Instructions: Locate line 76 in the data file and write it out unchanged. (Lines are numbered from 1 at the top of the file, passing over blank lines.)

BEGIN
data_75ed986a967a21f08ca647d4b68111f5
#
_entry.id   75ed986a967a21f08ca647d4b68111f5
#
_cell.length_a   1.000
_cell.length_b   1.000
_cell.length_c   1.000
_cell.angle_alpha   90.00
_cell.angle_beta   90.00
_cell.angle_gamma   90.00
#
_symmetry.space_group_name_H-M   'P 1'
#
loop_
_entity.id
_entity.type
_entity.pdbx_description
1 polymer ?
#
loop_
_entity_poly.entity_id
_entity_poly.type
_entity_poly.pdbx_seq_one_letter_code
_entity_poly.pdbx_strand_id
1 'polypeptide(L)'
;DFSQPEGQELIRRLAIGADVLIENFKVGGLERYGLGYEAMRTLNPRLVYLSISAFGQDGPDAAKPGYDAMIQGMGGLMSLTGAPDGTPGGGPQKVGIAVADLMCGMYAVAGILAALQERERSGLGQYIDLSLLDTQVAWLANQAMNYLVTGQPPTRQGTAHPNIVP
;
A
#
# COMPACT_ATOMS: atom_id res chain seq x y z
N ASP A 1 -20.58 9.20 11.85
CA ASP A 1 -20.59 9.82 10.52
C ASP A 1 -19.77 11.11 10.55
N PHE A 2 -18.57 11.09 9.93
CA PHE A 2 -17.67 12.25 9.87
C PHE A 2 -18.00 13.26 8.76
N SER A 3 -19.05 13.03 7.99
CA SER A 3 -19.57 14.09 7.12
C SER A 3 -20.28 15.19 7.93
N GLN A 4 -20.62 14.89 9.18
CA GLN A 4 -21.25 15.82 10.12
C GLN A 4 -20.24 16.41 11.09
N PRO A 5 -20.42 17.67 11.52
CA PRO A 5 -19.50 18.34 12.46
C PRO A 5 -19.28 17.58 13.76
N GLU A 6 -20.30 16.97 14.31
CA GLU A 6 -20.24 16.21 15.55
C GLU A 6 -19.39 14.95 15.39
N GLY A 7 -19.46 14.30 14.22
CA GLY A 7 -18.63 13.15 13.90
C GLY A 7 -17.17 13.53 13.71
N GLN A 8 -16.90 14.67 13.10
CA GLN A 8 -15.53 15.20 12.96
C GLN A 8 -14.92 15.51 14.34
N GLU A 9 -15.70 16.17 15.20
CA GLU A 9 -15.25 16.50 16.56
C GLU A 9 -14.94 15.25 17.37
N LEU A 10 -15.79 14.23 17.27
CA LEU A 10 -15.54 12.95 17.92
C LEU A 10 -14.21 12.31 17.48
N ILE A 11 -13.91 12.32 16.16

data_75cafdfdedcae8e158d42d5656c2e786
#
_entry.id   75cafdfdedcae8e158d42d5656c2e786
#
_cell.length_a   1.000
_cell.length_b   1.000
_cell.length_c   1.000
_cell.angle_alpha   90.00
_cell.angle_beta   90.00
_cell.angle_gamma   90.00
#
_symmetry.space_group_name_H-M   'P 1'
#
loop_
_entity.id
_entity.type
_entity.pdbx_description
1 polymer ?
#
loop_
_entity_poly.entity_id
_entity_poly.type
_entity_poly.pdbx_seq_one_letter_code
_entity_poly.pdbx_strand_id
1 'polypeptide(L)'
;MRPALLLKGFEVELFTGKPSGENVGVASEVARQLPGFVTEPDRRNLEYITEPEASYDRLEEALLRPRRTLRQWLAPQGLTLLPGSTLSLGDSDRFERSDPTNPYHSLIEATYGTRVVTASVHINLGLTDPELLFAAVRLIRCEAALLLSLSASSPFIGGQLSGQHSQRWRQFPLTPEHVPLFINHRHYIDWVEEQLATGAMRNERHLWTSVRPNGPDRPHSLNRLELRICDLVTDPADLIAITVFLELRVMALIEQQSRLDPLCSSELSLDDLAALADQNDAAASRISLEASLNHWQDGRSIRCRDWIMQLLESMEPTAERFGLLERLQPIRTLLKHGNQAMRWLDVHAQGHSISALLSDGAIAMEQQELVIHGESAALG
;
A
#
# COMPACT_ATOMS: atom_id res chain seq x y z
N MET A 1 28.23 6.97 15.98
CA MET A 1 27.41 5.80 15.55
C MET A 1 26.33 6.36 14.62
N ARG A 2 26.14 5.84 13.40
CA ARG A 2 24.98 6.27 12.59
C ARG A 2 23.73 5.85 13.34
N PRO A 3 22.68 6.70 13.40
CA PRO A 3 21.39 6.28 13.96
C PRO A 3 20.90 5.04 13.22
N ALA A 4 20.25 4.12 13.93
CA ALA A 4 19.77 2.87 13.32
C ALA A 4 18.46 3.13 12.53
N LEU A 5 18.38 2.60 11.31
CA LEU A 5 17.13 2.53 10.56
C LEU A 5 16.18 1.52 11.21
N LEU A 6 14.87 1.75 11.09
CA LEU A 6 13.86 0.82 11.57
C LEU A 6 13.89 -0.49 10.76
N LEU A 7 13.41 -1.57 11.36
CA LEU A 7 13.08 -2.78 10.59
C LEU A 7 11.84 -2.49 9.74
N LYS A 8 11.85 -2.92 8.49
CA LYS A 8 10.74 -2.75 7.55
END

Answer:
_entity.id